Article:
Euclid Hospital is home to Cleveland Clinic’s only skilled nursing facility (SNF) comprised of two floors, each with 20 beds, many in private rooms. Traditionally, the SNF provides care to patients who no longer need acute hospital care, but require specialized care including therapy to be able to take care of themselves once they return home.
With the arrival of COVID-19, Euclid Hospital administrators immediately put a plan in place to convert one floor of the SNF to care for patients with COVID-19 who require skilled nursing care, all in private rooms. The other floor would remain available for skilled nursing patients who have not tested positive for COVID-19.
Margaret Stevenson, age 58, was the first patient to arrive on the unit.
A former licensed practical nurse, Margaret has weathered a wide range of health issues. During her three pregnancies, she had gestational diabetes requiring the use of insulin. In 2005, she had a staph infection from which she never fully recovered, leading to her early retirement. An infection in her vertebrae resulted in a surgery to place a plate in her neck. She developed kidney issues and was on dialysis for years while on a waiting list for a kidney transplant. During that time, she had heart surgery to remove blockages in two arteries.
Weight gain added even more complications and jeopardized her chances of a transplant. Jeffrey Lautman, MD, a nephrologist at Euclid Hospital and Hillcrest Hospital, told her she needed to lose 20 pounds. When efforts at diet and exercise failed, she underwent bariatric surgery, then a successful kidney transplant in 2014.
“Some of these patients were active and healthy – a nurse, a grocery store clerk – they were living their lives. It’s a bit of a scare to see how devastating and debilitating this disease can be. But we’re helping them regain their lives.”
One morning in March, Margaret woke up with muscle aches and joint pain, and stayed in bed all day. The next day she was fine. The following week, she developed a minor cough. She didn’t think much of these things at first. But after being unable to eat or drink for three days, Margaret asked her daughter to drive her to the Hillcrest Hospital emergency department.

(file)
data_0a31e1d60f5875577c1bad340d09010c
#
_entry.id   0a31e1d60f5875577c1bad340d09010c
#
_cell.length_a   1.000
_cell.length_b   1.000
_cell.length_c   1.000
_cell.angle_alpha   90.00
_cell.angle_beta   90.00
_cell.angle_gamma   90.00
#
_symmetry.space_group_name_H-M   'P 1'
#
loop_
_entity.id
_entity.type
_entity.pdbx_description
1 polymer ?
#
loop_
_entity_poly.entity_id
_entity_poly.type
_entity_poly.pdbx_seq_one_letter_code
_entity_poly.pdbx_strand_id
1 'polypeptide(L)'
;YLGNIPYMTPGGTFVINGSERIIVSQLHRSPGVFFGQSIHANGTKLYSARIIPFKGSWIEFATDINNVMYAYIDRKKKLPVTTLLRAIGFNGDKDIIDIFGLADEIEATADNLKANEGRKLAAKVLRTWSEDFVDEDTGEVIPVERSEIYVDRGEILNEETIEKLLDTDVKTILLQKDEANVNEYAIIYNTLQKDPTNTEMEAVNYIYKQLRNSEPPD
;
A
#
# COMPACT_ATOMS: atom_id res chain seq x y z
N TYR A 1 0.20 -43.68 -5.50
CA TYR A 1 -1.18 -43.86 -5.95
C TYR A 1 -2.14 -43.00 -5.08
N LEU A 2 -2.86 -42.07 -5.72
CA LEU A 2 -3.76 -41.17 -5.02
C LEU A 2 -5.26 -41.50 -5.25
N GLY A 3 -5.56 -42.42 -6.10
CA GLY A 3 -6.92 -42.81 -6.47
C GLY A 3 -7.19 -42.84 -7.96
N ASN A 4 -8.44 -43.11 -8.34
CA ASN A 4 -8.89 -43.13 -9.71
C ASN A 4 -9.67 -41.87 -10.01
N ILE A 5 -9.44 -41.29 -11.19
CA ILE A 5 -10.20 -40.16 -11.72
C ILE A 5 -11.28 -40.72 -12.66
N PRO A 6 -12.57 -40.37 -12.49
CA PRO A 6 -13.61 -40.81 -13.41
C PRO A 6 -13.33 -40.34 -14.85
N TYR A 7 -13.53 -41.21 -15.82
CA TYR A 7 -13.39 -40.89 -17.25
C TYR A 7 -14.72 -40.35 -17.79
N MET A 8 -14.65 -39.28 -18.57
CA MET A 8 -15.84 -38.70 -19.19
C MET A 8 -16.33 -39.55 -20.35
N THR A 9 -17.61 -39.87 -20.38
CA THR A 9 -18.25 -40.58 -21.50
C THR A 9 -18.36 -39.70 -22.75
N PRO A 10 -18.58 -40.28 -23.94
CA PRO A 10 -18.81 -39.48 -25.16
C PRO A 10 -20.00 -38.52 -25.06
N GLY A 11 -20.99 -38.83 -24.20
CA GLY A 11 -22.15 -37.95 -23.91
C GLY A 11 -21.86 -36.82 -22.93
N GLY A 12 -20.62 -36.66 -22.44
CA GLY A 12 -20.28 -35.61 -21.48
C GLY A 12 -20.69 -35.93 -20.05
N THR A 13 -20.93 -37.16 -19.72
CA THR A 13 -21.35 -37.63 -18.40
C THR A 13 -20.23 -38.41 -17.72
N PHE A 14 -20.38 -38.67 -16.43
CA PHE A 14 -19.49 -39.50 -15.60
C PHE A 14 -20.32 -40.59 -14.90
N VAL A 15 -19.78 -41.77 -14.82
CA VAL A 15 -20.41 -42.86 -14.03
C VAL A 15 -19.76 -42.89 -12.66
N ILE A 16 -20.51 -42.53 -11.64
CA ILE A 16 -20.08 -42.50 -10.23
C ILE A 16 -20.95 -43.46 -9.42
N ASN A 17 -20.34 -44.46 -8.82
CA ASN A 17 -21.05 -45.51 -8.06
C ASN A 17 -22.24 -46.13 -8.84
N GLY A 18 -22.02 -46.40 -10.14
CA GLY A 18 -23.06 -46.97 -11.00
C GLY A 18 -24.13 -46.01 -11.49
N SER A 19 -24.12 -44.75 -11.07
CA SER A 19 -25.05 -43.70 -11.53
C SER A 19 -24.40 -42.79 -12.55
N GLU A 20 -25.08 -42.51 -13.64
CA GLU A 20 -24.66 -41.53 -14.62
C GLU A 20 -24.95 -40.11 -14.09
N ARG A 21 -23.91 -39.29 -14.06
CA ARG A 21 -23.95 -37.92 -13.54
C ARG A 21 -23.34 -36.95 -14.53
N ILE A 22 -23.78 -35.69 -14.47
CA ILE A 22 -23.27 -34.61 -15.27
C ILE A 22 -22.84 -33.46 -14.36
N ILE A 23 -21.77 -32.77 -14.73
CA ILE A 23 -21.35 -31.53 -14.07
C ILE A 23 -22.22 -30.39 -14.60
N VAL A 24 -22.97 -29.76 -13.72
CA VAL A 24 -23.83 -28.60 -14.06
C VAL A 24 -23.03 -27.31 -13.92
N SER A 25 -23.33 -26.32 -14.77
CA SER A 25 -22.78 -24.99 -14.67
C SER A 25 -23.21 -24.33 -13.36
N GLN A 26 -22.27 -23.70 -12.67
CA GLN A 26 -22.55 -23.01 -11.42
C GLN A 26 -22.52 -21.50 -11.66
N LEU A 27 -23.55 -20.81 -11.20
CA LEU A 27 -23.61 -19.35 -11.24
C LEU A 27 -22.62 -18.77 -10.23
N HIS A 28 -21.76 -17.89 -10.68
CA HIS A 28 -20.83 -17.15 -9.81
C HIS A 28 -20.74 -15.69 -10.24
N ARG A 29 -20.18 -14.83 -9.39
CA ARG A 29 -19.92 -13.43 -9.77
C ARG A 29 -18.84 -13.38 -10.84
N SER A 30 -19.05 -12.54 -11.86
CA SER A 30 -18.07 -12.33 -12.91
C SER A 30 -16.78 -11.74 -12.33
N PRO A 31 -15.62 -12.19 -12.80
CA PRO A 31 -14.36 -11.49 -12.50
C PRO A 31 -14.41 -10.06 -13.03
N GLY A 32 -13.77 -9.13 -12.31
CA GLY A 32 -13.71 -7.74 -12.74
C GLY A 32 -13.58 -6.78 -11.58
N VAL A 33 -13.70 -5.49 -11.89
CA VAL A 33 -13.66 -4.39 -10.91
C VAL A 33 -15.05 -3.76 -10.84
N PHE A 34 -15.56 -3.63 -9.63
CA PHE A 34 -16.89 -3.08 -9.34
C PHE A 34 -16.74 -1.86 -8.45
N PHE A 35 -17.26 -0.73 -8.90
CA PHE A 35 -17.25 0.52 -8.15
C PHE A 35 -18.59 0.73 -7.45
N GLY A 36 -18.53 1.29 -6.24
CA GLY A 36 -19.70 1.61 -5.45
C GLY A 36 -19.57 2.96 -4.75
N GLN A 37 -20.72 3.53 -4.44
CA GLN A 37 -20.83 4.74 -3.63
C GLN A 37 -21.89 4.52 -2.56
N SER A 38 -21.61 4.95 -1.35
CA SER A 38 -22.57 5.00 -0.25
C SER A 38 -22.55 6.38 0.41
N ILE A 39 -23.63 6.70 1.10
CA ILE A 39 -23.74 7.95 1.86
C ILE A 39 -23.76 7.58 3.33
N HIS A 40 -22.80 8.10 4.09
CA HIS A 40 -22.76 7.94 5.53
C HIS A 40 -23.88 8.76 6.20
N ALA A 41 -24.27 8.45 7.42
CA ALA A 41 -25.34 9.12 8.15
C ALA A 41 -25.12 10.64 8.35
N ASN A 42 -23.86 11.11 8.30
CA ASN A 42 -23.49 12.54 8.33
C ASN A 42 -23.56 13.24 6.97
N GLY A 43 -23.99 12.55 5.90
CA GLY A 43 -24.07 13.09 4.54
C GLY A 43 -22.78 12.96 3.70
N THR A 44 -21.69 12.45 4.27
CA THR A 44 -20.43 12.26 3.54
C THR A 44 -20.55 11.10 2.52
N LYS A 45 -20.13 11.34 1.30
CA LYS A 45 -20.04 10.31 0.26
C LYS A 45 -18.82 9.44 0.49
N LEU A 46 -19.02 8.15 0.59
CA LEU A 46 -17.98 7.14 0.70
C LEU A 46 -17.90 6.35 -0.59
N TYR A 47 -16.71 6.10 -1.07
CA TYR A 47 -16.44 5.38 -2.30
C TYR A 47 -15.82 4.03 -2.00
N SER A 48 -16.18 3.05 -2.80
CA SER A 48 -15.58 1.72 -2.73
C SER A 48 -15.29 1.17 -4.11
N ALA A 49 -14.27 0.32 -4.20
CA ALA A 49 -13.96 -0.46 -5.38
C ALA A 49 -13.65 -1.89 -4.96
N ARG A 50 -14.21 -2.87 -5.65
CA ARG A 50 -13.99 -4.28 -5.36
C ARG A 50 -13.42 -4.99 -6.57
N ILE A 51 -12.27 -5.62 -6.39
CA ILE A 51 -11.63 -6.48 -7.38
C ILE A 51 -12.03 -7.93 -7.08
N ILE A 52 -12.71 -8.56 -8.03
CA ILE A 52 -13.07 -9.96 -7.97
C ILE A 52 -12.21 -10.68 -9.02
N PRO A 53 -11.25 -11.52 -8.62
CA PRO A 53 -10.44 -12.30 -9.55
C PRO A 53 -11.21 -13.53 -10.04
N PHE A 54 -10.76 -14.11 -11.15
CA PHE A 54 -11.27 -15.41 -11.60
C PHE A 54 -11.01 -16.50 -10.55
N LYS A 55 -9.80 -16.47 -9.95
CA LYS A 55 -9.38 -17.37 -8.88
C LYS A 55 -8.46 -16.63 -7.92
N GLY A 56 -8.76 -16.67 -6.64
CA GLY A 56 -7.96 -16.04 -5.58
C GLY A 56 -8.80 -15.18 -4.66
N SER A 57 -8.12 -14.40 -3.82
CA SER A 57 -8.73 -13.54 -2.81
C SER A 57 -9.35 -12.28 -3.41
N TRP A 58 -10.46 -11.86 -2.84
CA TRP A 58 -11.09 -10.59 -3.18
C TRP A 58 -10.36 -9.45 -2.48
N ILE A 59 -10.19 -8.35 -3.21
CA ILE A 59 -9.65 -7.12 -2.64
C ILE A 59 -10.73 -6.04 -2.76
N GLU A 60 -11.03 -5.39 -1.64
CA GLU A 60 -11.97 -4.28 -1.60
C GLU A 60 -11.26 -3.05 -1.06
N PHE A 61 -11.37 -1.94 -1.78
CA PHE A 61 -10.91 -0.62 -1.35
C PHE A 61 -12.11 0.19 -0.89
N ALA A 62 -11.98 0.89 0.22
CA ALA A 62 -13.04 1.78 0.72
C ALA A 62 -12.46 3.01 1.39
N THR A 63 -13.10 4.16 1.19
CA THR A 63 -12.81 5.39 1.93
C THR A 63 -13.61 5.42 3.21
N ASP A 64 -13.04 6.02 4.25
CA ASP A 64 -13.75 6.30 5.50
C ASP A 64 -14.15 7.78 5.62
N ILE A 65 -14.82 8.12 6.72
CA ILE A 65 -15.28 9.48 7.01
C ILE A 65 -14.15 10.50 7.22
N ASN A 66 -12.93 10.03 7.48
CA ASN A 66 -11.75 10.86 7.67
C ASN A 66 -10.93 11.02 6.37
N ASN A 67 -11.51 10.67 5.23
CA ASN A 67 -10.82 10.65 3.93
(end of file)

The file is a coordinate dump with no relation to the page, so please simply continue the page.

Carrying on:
“I thought I was dehydrated and was concerned about my kidney. I figured they would administer some IV fluids and send me home,” says Margaret. “My daughter dropped me off, and I didn’t see her again until we were able to visit virtually a few weeks later.”
Margaret tested positive in the ED for COVID-19. From there, she was transferred to an isolation floor, then the ICU.
“During her time at Hillcrest, Mrs. Stevenson’s health continued to decline. She was intubated for three days, her kidney function was declining, and she developed a urinary tract infection,” says John Bertsch, MD, medical director of the Euclid Hospital SNF. “Once she was no longer in need of acute care to battle the COVID-19 infection, her care team at Hillcrest Hospital had concerns about her weak condition and her kidney function. They determined that she needed additional care before she could safely return home, so she was transferred to the SNF COVID-19 unit at Euclid.”
Margaret’s pre-existing health conditions -- especially those related to her transplanted kidney -- required extensive collaboration between Dr. Bertsch, the SNF care team, Dr. Lautman and the transplant team.
“Together, we worked to manage Mrs. Stevenson’s fluid levels. It was a fine line between not enough and too much. There were times she required dialysis. But by working together, with everyone on the same page, we were able to get her fluid status straight and manage her medication dosages,” says Dr. Bertsch.
Over time, Margaret’s medical condition and blood pressure also stabilized, but she remained weak and debilitated. She could not walk, and even had difficulty brushing her teeth.
Twice daily physical and occupation therapy, conducted in her room, helped Margaret regain her strength and ability to take care of routine activities of daily living.
“While this type of intensive therapy is standard in the skilled nursing unit, we ramped up the therapy with an emphasis on giving patients as much as needed to get their strength back,” says Dr. Bertsch. “We also increased nursing support on the floor so we can carefully monitor the complex needs of each COVID-19 patient. If something physically goes wrong, if they start to slide, we can address those issues so they don’t have to return to an acute care floor. However, if things do take a serious turn for the worse, we have every resource available within the hospital itself.
“Some of these patients were active and healthy – a nurse, a grocery store clerk – they were living their lives. It’s a bit of a scare to see how devastating and debilitating this disease can be,” he adds. “But we’re helping them regain their lives.”
Margaret is now home and extremely grateful to Dr. Lautman for the care he’s provided to her for years, as well as everyone who cared for her at Euclid and Hillcrest hospitals. “It’s been a tough journey, but I’m feeling 98 percent better than I did,” she says.Related Institutes: Community Care